No Car Without Entertainment
For much of the history of the automobile, in-car entertainment has involved sticking your head out of the window like a dog. Sure, we had radios in the past, but they were usually either broken or stolen. Up until 2010, Lexus were still putting tape players in their cars, and while CD's have had a good run, they're pretty much done now. Thankfully the short-lived in-car vinyl record player is unlikely to make a comeback, despite the rebirth of the home format amongst audiophiles.
In-car entertainment, 1965
We're moving away from the need to decide on a medium for listening to – or watching – stuff while you're on the road. Cars including the latest Audi A3 are starting to hit the market equipped with superfast 4G connections, meaning that with a high-definition screen and some decent speakers, they're future-proof (at least until 4G becomes pathetically slow.)
Having a car with a fast internet connection means you and your passengers can enjoy whatever entertainment you like. Add a WLAN hotspot, and you can all be doing (or enjoying, or working on) something different. Now, the driver can listen to traffic reports while one passenger is on a video conference on their iPad, another is playing online casino games on their smartphone, and a third is watching live TV on a laptop.
Collaborations & Competition
As leading players in both the automobile and electronics markets, you'd expect Korean companies to be heavily involved in this transition. Samsung are investing time and money in developing screens for in-car display, as are TV giants LG, who are working with Audi and Mercedes amongst others. Both firms are also involved in the development of battery technology, which may also result in a mass-market electric car that satisfies consumers' demand for longer ranges.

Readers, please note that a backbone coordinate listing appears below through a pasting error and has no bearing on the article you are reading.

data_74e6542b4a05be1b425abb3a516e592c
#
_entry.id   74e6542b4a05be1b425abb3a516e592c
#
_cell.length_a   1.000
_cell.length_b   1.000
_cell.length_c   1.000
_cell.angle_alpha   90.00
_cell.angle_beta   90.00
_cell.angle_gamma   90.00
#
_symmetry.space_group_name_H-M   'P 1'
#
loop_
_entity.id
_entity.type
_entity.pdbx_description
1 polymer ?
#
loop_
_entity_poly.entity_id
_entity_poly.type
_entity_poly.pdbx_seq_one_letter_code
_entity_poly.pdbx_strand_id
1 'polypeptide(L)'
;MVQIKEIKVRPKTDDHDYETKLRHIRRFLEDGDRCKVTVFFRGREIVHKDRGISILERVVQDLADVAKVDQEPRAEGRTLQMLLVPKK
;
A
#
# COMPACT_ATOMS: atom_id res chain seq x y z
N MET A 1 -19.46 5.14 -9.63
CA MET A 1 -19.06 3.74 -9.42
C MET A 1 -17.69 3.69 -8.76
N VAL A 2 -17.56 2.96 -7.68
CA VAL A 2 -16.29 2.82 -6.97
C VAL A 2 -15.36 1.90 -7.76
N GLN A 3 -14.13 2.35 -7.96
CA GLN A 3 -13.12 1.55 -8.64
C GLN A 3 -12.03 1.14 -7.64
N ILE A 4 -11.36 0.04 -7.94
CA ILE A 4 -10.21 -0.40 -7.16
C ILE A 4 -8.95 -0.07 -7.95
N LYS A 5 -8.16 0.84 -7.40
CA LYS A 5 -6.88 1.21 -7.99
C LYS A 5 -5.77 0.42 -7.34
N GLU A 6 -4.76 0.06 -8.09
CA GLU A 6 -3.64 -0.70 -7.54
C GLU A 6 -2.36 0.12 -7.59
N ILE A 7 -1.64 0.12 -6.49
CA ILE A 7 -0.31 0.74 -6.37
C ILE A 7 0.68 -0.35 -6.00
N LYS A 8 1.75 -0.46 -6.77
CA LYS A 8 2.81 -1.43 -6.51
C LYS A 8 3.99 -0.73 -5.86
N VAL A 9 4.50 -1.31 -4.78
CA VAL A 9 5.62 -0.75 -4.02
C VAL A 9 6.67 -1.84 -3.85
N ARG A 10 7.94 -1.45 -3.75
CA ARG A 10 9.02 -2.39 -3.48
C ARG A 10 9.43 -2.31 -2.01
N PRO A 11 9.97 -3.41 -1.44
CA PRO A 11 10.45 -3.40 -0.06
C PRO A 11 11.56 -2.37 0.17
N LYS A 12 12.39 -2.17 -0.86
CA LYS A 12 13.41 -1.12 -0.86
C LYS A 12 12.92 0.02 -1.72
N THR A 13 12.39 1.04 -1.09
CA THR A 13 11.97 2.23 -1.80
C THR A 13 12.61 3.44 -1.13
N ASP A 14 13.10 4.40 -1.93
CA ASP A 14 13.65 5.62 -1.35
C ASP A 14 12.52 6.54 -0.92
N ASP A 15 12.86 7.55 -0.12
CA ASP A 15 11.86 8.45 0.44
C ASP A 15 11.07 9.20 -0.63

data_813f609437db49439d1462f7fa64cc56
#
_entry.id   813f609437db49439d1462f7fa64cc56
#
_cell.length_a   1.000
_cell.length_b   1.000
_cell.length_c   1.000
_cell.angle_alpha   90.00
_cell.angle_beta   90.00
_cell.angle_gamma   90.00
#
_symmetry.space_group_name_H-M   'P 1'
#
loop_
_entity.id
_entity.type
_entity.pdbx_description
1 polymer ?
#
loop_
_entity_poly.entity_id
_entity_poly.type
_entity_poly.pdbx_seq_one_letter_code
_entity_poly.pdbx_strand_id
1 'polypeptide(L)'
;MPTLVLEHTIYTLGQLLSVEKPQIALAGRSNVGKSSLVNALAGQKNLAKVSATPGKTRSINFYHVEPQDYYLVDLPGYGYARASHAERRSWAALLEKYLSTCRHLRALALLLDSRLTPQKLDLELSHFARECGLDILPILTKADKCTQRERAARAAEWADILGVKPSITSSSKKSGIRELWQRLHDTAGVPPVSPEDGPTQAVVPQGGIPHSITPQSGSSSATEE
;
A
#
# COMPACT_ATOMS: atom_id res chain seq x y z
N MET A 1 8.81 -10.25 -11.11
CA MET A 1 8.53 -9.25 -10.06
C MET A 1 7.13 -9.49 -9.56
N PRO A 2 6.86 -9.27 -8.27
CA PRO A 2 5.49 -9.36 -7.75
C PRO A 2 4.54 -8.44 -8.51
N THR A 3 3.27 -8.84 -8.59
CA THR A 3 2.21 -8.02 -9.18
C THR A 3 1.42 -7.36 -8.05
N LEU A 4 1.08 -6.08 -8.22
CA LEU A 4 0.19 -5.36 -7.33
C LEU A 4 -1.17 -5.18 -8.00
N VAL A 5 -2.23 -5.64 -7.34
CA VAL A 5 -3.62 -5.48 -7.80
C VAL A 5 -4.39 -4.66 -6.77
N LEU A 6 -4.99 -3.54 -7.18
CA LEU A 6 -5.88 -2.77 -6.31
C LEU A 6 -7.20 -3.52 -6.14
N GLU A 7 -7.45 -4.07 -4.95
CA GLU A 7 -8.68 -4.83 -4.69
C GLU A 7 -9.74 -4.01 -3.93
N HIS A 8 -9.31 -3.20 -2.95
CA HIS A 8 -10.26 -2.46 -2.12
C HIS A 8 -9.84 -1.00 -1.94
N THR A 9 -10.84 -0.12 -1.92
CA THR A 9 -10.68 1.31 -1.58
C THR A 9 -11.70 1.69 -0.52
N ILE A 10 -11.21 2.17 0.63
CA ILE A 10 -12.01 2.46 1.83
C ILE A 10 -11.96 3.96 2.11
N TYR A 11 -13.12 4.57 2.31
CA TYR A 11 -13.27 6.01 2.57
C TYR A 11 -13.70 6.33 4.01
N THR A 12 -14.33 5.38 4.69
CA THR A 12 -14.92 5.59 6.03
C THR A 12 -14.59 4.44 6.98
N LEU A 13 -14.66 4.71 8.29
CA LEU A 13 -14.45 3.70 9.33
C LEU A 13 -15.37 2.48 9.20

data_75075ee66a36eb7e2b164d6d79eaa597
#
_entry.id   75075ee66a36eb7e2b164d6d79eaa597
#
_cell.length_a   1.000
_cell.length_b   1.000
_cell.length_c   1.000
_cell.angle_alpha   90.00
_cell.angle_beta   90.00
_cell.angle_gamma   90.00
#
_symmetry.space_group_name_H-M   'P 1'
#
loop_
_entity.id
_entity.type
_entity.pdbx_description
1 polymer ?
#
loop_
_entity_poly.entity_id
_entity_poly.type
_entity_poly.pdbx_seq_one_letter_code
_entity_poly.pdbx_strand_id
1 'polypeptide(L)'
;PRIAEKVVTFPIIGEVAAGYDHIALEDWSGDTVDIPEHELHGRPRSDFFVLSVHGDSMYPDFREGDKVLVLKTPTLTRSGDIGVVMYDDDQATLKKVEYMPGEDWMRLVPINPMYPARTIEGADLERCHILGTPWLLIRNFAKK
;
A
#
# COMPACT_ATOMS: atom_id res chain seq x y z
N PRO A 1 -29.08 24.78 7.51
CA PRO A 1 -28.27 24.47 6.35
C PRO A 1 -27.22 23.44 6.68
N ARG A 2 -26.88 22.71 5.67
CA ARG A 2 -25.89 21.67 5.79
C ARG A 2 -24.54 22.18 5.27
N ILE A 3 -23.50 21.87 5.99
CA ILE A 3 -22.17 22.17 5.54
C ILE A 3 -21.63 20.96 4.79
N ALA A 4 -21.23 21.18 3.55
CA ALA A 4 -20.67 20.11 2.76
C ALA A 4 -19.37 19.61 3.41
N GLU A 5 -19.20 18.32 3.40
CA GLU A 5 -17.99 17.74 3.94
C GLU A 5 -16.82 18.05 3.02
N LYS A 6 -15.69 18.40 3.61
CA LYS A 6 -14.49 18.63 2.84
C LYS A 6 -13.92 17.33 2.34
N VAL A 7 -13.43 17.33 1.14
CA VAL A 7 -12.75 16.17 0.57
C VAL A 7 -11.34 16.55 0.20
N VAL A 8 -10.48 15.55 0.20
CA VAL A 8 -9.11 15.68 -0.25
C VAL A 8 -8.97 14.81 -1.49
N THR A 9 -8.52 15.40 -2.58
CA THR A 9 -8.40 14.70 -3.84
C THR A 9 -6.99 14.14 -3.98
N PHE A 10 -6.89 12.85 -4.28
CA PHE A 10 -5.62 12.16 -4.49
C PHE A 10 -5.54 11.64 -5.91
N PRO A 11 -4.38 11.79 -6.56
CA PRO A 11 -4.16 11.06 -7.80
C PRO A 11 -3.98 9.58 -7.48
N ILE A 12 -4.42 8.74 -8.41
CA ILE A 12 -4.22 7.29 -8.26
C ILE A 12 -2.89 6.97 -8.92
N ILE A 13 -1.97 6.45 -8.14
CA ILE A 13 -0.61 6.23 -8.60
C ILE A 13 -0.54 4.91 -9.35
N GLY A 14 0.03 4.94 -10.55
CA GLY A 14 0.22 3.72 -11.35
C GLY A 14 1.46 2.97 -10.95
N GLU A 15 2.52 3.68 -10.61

The collaboration between car manufacturers and tech firms is likely to get closer as the demand for top-quality in-car entertainment, based on superfast connectivity, increases. With Google and Apple both thought to be developing cars of their own, it's a real possibility that car firms will be left behind in the race to get high-tech in-car systems to market. That almost certainly means that the car manufacturers are going to have to work with the tech firms if they're going to stay relevant.
Possible iCar design?
This kind of collaboration really began to kick off, in terms of in-car entertainment, when the car firms admitted that people wanted to listen to their iPods on the road. They began to fit auxiliary inputs rather than making people rely on bodged solutions like FM transmitters for MP3 players (which rarely worked well), and tape-deck iPod adapters (which were surprisingly good.) Now that smartphones have begun to replace iPods, a whole new world of internet-based in-car entertainment is on the horizon. It's up to the car companies to stay ahead of the curve.